Thursday, August 25, 2005

Abu Dhabi's ruler permits citizens to buy land as economy opens :: Bloomberg

Bloomberg's take:

Abu Dhabi citizens, among the world's wealthiest people, can buy homes without royal approval for the first time in 34 years.

Sheikh Khalifa bin Zayed al-Nayhan, president of the United Arab Emirates and ruler of the capital city of Abu Dhabi, on Aug. 13 ended a law that allowed only royal family members and their associates to own land. The change may extend a real-estate boom in the city, where 250,000 residents had per-capita oil revenue of $115,000 last year.

The land decree is the biggest step toward opening Abu Dhabi's economy since the November death of Sheikh Zayed bin Sultan al-Nahyan, who ruled the emirate for 40 years. The U.A.E., created in 1971, is benefiting from record oil prices and billions of dollars of property investment.

Gaining the right to buy land is ``good for the economy and opens more opportunities for locals,'' Rashid Darwish al-Ketbi, whose family has lived in Abu Dhabi for three generations, said in an interview on Aug. 16. ``It's taken 25 years of debate to come to this decision. If we didn't do it now we would never do it.''
. . .
Abu Dhabi's ruling family rescinded the right to buy and sell land in the early 1970s, when local Bedouins migrating to the city from the desert were sold worthless plots at unfair prices, said al-Ketbi, who owns a 30-story apartment block in neighboring Dubai, which already allowed private ownership of land. Al-Ketbi is also a director of Union National Bank in Abu Dhabi.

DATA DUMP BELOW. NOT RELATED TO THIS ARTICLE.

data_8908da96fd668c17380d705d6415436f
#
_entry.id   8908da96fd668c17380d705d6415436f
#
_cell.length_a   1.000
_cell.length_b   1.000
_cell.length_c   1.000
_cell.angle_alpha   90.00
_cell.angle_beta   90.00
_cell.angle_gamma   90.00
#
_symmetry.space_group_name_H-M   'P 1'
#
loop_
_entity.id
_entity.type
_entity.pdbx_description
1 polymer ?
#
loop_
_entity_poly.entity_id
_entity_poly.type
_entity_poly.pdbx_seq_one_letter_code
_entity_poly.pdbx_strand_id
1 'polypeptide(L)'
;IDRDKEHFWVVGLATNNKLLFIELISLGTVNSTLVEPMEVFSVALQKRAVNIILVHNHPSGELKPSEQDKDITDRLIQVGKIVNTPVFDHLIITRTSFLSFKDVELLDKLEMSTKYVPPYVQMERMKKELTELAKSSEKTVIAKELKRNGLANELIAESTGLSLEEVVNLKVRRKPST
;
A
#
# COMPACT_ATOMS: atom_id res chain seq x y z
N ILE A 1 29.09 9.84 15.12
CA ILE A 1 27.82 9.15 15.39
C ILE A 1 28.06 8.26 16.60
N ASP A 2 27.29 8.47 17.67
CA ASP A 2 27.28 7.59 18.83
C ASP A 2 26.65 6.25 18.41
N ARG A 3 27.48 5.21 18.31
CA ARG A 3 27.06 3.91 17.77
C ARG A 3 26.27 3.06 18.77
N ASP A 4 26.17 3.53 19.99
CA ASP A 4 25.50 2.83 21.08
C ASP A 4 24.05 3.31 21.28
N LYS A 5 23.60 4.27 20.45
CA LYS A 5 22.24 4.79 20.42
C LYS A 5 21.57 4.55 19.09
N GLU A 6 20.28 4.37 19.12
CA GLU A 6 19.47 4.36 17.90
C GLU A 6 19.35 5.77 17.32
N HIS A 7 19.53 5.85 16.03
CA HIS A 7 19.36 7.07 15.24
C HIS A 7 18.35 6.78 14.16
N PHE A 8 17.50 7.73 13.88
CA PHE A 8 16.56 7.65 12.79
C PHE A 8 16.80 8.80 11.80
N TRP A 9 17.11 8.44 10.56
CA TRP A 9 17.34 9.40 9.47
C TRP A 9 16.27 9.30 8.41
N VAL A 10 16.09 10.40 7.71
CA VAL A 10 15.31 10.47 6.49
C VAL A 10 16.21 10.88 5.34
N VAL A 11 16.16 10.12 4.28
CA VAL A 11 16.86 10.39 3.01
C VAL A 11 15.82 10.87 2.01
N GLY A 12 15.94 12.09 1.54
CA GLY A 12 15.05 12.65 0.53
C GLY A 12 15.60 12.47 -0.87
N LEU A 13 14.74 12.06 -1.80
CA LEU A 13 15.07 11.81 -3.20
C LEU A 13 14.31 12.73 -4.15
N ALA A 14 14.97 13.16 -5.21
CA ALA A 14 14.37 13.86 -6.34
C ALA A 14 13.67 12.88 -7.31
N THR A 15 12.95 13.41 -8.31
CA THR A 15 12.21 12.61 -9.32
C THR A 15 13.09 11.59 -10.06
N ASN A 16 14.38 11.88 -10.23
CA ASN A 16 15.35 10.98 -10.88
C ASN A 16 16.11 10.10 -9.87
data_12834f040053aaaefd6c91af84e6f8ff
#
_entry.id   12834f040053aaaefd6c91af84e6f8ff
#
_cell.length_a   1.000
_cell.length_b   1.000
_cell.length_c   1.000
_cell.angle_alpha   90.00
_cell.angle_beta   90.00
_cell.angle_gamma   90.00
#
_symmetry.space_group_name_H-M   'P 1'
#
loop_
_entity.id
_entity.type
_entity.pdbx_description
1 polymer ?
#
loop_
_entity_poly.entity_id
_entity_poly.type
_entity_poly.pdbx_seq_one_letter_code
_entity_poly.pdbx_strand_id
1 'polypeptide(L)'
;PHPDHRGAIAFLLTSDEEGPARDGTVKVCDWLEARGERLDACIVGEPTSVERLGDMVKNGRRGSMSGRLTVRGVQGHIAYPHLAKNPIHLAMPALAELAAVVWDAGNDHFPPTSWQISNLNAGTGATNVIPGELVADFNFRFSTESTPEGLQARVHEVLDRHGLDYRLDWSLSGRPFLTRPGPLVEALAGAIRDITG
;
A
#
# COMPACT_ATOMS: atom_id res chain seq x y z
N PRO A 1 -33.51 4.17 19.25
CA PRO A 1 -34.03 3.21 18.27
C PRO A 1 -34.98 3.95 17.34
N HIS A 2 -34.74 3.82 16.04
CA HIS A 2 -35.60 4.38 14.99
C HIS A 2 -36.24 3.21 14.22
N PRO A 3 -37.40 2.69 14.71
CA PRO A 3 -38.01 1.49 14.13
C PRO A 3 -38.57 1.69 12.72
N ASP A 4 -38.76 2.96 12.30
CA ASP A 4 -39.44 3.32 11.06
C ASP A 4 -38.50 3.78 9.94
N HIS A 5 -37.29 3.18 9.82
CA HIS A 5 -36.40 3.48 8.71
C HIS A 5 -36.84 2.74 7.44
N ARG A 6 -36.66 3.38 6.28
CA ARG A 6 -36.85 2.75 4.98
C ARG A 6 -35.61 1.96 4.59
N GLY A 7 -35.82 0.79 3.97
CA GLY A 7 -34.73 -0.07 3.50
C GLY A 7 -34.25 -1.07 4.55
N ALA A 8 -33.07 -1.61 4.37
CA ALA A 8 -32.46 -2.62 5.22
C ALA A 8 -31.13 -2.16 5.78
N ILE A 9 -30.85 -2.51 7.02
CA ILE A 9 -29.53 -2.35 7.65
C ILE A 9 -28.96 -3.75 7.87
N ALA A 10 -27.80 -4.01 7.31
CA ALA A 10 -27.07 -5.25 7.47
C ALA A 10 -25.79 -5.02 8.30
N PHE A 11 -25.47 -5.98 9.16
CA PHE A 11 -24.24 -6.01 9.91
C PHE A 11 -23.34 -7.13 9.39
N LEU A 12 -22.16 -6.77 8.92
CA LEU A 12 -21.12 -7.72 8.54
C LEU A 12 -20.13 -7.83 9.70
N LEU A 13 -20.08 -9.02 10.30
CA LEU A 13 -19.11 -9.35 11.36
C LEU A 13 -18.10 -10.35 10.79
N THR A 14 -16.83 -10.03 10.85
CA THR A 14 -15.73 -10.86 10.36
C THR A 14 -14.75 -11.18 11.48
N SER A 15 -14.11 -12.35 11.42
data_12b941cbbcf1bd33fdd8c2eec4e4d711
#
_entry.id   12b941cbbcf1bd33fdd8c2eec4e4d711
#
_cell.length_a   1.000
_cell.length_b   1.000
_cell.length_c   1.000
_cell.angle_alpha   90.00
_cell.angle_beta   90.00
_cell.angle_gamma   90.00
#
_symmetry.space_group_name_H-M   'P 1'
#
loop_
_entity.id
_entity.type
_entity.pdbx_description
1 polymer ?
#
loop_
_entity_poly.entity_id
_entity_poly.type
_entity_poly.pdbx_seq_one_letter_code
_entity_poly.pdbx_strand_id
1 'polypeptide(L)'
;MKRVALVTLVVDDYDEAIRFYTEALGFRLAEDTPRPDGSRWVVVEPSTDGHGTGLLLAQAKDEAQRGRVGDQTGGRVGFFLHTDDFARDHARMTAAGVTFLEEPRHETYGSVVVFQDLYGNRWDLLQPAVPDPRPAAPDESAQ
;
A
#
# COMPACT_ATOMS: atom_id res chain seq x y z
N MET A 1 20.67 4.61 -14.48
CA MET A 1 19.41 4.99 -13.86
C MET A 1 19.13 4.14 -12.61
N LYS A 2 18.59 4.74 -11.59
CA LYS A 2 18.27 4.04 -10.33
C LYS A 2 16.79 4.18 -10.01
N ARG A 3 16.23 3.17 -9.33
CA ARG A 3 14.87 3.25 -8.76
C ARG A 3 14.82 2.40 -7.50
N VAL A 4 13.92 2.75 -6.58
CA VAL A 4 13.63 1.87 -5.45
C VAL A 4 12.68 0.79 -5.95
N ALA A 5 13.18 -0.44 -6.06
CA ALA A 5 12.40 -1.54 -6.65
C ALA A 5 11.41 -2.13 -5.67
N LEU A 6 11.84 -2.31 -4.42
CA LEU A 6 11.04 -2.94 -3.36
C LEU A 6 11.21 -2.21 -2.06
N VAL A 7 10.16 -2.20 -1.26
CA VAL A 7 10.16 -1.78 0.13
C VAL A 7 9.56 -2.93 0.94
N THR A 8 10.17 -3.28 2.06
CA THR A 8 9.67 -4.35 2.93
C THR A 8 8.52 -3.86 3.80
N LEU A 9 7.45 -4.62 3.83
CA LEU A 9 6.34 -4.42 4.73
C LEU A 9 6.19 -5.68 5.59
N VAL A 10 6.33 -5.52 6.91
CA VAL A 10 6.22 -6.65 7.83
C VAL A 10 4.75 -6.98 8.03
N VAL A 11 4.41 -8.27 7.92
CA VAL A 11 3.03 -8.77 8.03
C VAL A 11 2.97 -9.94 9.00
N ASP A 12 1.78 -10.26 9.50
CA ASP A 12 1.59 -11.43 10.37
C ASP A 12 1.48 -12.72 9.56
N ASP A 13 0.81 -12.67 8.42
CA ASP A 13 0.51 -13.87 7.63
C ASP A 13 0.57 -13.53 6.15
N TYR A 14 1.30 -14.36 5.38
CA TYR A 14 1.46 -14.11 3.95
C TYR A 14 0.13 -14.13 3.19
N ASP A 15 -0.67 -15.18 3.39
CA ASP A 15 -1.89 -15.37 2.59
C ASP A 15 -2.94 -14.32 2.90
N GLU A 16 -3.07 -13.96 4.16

The entire article is worth reading for a perspective on wealth of the Abu Dhabi emirate. Illustration:
Citizens of Abu Dhabi are the wealthiest Arabs based on oil revenue per native resident last year. By comparison, residents got $37,000 each from oil in Qatar and $6,000 in Saudi Arabia. The Dubai-based Middle East Strategy Advisors estimates Abu Dhabi and Qatar's native population to be 250,000, while that of Saudi Arabia is 17.5 million.
Abu Dhabi produces about 90 percent of the UAE's oil; about half of the native population of the UAE resides in Abu Dhabi.

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Blogger EclectEcon said...

This is a very important decision for the economy. Freeing up ownership of land may cause an interesting short-term volatility, but allowing it to be transferred to potential owners who can maintain an interest in its use and wealth will surely be of long-term benefit to the economy.

6:43 PM  
Anonymous Lizbeth said...

Thanks for the post, pretty worthwhile info.

10:17 PM  

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